Jennifer Herrick, who will graduate next month with a bachelor's degree in communication studies, did more than crack textbooks and attend lectures during her time at Ohio University. Last year, the Honors Tutorial College student conducted research for the university's Central Region Humanities Center on the history of publishing in Ohio between 1800 and 1860. Herrick's work contributed to the center's Pathseeker project, which aims to develop an online, hypermedia research tool for use by humanities scholars and the general public.
Herrick is one of hundreds of Ohio University students who have expanded her education by engaging in research, scholarship or creative work. The University's annual Student Research and Creative Activity Fair, to be held this Thursday from 12:30 p.m. to 4 p.m. at the rotunda of Walter Hall, will spotlight more than 55 undergraduate, graduate and medical students like Herrick who are involved in original projects ranging in subject from the sciences and engineering to the arts and the humanities. Students who choose to have their projects judged by a panel of faculty experts are eligible to receive a $500 cash prize to aid in their work or a $1,000 stipend towards new graduate studies at Ohio University. Last year, Herrick received an honorable mention award for her Pathseeker project.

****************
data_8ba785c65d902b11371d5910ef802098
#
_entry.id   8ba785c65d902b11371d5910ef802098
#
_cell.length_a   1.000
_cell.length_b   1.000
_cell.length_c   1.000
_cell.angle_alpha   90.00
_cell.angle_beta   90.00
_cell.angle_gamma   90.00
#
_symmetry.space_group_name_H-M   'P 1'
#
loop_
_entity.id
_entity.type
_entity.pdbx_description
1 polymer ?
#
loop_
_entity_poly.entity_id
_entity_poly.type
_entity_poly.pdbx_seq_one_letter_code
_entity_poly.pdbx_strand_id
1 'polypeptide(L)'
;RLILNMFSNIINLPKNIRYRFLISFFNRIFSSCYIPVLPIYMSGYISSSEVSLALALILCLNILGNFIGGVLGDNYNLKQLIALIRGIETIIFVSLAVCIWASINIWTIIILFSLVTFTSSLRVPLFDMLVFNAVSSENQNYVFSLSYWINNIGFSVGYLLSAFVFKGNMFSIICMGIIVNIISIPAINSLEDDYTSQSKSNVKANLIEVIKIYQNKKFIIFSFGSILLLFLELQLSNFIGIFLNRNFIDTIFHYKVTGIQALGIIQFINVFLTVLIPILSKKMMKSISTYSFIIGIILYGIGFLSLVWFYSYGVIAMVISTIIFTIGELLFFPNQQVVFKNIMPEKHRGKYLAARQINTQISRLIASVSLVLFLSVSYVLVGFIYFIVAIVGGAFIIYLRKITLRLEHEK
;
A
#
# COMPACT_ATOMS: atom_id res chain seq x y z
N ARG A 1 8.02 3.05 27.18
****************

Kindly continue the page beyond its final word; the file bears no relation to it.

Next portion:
"Engagement in research, scholarship and creative activity puts into practice the lessons learned in the classroom," said Jack Bantle, vice president for research at Ohio University and sponsor of the fair. "It shows the student the practical uses of classroom information and motivates them to learn more throughout their lives."
Students who attend the fair can learn more about how to get involved in research and creative activity on campus and receive funding for those projects. The university offers several awards programs to encourage and financially support student research, such as the Student Enhancement Award, which provides up to $6,000 per recipient, or the Provost's Undergraduate Research Fund, which funds dozens of student projects each year.
Herrick, a native of Massillon, Ohio, now plans to use her academic and research experience in a career in politics in Washington, D.C. She encourages other students to become involved with research, scholarship or creative activity for the unique learning experience it can provide.